Vera Winthagen: design to cut crime


Stamping out crime? Vera Winthagen prefers a more constructive approach: Designing Out Crime. At the TEDxSalon on Secure Societies she’ll be talking about applying design thinking to crime prevention. Meet the first of four inspiring speakers.

Designing Out Crime (DOC) is the name of the programme Vera Winthagen heads at Eindhoven University of Technology, and the brainchild of Prof Kees Dorst of the DOC research centre in Sydney.

Eindhoven has a reputation as a design hotspot. It’s home not only to DOC, but also to the Dutch Design Week and the world-class Design Academy where Winthagen completed her studies. She went on to focus on designing for sustainability before specialising in intercultural design and changing behaviour – as in crime prevention.

But how do you cut crime just using design? What’s the trick?

“There’s no trick,” says Winthagen. “When people think of designers they think of people who come up with new solutions. But what we do is we investigate the problem – much better than most designers usually do. We make the problem bigger, more complex. We include more stakeholders and more factors that indirectly have to do with the problem.” (Article continues below video)

Designing out Insecure Societies: Vera Winthagen at TEDxHagueAcademySalon 

"I'm a catalyst"

She gives an example of a problem DOC set out to solve in Eindhoven: how can you make the city’s nightlife district safer for teenage girls? A close study revealed that this wasn’t the right question to ask. In fact safety wasn’t such a problem for girls – boys on a night out were four times as likely to get into trouble.

“What we do as designers is to look at the physical surroundings but also at people’s emotions, and that’s what we try to connect,” says Winthagen. Not that other designers don’t think about emotions, she adds. “But we go beyond that. We see the underlying values, the deeply felt beliefs.”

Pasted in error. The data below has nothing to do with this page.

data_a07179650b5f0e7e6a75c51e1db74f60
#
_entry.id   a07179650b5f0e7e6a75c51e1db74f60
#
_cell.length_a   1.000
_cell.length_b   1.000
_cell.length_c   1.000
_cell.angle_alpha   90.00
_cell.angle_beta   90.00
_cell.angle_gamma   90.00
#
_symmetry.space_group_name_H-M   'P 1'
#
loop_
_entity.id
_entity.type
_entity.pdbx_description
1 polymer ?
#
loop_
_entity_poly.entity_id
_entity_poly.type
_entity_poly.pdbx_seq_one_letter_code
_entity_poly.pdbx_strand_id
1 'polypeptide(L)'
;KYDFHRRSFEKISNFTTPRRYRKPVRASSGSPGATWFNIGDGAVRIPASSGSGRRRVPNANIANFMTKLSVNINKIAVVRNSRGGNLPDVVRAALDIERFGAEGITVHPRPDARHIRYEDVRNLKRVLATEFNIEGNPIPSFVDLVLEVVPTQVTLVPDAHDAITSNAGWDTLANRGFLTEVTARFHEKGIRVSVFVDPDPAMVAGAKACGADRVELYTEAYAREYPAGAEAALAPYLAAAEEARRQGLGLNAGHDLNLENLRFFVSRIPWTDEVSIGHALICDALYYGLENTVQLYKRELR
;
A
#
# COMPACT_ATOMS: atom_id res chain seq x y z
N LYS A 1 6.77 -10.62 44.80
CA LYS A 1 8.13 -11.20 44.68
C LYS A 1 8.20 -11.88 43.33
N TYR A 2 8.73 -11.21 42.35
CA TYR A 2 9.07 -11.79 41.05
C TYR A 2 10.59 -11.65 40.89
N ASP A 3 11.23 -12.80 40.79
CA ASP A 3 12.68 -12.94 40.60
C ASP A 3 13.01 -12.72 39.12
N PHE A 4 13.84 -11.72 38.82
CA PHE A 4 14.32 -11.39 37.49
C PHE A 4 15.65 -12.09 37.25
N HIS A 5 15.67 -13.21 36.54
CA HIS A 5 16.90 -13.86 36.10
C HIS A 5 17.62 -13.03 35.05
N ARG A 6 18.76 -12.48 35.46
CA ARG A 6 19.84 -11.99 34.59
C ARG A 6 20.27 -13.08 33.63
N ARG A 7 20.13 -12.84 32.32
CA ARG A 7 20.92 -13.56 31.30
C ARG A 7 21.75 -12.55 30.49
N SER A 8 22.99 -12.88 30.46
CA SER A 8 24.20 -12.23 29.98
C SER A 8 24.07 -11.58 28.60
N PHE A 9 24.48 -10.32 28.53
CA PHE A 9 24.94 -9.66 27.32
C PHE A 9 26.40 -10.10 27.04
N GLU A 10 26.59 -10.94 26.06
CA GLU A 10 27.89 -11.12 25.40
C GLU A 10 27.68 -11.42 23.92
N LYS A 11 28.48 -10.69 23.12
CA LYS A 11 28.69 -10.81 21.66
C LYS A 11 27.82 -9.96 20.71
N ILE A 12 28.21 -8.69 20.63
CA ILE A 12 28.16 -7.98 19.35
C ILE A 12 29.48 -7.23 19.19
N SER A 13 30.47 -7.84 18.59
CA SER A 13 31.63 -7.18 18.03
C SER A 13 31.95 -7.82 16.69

What DOC discovered was that the security problem for Eindhoven’s clubbing girls wasn’t on the street, but in the minds of parents. The real task was to put those minds at ease.

But how? Conventional crime prevention measures like security cameras actually have the opposite effect, she explains. They send a message that an area must be really dangerous. What was needed was to help the parents to let go and stop worrying. One design intervention DOC students came up with was a GPS tracker housed in girls’ bike keys. This allowed parents to keep tabs on their daughters’ whereabouts, thus increasing their sense of security.

At TEDxHagueAcademy, we’ll hear Winthagen’s ideas worth spreading on design as a tool to create a more secure society. “I’m a catalyst,” she says. “What I do is bridge the idea world with the physical world.”


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